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GITA CrisisCamp Phoenix

Published in Conference, CrisisCommons  |  17 Comments


CrisisCampPhoenix.pngNext week I’ll be at Geospatial Information & Technology Association (GITA) conference joining a panel of illustrious peers that should result in quite a rousing discussion on open data, standards, viable business markets, and good ol’ neogeography. Peter Batty is moderating and includes James Fee, Ron Lake, Steve Coast, and myself.

I’m also giving a talk in the afternoon on Tuesday at GITA about crowd-sourced and volunteer crisis response. I will be discussing the history behind GeoCommons as a means for fast, collaborative map production and analysis, and the amazing work by the global communities such as OpenStreetMap, CrisisMappers, CrisisCommons, Ushahidi, and others as it applies to the advancement of geospatial technology and where it’s leading.

Camp Time!

In talking with the GITA organizers about the communities that responded to Haiti, and in general the ground-swell around technologists in crisis response, they were interested in supporting a CrisisCamp as part of the Conference. So I’m excited to say that there will be a CrisisCamp in Phoenix, Arizona on the Sunday, April 25th before the conference at the convention center. You can register at the EventBrite page

Obviously with so many geospatial people around, it’s going to be very map focused. It’s a great opportunity to look at some of the possible integration of the crowd-sourced data and community tools into more traditional, and analytic, platforms. In CrisisCampDC, volunteers such as Scott Broo did a slope analysis of LIDAR data in analyzing IDP camp placement and potential flood areas. How would GIS experts coordinate with the larger CrisisCommons community to identify and support these types of efforts. What are the other potential uses of LIDAR, remote imaging, surveying, mobile reported data, field analysis and paper map printing. And beyond just maps, we’ll be picking up on the number of CrisisCommons projects that continue to grow and evolve. And if you have ideas, suggest some or discuss on the CrisisCamp Phoenix Wiki page.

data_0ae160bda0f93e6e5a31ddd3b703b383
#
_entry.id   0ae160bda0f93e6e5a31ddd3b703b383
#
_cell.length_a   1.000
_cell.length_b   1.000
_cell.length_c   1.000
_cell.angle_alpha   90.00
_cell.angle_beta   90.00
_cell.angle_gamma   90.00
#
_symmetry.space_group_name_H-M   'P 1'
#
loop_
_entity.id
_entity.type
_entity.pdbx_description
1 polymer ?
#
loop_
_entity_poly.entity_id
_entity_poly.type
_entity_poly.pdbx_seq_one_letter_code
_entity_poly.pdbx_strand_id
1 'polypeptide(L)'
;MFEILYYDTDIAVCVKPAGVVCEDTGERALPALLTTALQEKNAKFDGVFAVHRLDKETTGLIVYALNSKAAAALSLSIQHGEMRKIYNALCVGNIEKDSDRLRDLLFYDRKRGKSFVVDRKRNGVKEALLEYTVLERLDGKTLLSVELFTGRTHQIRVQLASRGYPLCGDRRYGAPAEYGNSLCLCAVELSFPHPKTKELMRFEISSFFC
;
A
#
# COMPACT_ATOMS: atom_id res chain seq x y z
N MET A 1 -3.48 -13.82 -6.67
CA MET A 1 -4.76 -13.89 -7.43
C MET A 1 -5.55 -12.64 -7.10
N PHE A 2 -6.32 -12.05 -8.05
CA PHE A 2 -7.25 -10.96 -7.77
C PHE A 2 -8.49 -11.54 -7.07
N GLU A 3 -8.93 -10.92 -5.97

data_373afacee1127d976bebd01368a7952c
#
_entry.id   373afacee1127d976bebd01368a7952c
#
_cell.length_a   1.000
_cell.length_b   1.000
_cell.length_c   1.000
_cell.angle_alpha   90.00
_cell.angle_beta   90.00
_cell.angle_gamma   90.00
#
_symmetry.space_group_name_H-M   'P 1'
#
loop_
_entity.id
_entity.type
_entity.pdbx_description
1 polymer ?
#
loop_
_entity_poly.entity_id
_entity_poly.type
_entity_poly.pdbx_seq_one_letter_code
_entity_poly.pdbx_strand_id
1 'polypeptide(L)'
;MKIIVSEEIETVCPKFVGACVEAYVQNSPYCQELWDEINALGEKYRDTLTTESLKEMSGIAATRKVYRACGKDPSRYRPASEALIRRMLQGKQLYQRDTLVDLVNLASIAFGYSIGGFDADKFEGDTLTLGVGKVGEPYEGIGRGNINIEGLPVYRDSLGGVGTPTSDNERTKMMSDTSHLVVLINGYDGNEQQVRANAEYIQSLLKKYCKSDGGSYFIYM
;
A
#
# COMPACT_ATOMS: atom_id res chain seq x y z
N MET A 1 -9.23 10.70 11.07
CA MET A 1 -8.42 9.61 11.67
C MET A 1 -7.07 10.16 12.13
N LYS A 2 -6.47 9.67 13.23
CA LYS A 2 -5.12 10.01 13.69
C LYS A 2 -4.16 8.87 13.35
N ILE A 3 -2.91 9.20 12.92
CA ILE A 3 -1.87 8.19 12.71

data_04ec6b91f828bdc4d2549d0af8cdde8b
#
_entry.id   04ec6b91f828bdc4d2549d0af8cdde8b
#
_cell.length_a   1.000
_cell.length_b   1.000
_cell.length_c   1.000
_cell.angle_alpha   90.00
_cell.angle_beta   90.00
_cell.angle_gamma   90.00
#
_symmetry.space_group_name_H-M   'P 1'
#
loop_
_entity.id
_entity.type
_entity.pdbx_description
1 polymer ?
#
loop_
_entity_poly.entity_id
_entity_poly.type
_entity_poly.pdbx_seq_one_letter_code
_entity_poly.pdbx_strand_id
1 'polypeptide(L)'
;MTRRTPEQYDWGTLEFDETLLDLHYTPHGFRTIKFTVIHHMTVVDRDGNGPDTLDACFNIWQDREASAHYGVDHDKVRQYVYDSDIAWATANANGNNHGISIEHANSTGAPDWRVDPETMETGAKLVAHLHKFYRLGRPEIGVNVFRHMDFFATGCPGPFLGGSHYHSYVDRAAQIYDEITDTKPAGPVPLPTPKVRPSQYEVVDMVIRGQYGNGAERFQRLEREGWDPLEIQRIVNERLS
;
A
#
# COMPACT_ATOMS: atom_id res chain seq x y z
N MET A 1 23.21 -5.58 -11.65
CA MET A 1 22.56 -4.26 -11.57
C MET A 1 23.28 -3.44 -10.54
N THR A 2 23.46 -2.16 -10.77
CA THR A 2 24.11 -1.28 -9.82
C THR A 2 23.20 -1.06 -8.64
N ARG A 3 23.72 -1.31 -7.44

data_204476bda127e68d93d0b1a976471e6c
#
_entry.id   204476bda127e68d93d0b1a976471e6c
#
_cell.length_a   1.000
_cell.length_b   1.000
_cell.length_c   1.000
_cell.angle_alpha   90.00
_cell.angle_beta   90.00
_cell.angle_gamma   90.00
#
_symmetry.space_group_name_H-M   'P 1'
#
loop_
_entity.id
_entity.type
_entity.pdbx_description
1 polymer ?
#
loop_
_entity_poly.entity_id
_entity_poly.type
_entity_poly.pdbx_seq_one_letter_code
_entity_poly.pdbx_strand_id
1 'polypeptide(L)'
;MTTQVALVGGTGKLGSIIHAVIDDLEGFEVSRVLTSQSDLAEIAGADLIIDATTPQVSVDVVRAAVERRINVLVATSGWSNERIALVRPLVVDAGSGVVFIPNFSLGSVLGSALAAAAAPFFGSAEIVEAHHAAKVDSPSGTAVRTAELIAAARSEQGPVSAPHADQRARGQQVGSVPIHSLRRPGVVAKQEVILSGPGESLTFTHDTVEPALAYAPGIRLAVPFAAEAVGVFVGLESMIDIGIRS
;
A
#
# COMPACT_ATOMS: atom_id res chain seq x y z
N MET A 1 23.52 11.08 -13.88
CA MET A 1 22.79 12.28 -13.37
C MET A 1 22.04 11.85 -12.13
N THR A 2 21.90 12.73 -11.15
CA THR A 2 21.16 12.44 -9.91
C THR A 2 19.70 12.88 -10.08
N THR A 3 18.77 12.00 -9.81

If you’re a technologist, volunteer, geospatial expert, NGO, government, or just interested, sign up and stop by and join the community! I hope to see you at CrisisCamp GITA Phoenix, or at the conference itself.

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Responses

  1. Cosmetic Dentist Houston says:

    April 2nd, 2011 at 1:03 am (#)

    Do you have some pictures from the event? Im sure it was a great and fun event!

    John Allen
    CEO
    Cosmetic Dentist Houston

  2. Jimmy says:

    April 2nd, 2011 at 3:27 am (#)

    Yes, I’d like to see pictures also. The good old neo-geo network, you know? Will catch up soon.

  3. Marrion says:

    April 3rd, 2011 at 3:50 am (#)

    Camps like this are a great opportunity to meet up with people and get some ideas sparkling, because everything is very relaxed. I hope it was a successful event.
    Marrion, webmaster of Corsages for Prom

  4. Carlos says:

    April 3rd, 2011 at 9:32 pm (#)

    Yes, being relaxed let’s you network at effective levels. In fact, I’ve set up massage stations and mini-health fairs at business seminars to great effect. West Monroe Chiropractor

  5. Jack says:

    April 4th, 2011 at 3:53 pm (#)

    Looks like a great event, and talk about relevant timing.

    Hope the meeting of minds brought some fruitful results. With all the techologists and geospatial experts I know it did.

    Peace
    admin hypothyroidism natural treatmet guide

  6. Hundeudstyr says:

    April 5th, 2011 at 11:27 pm (#)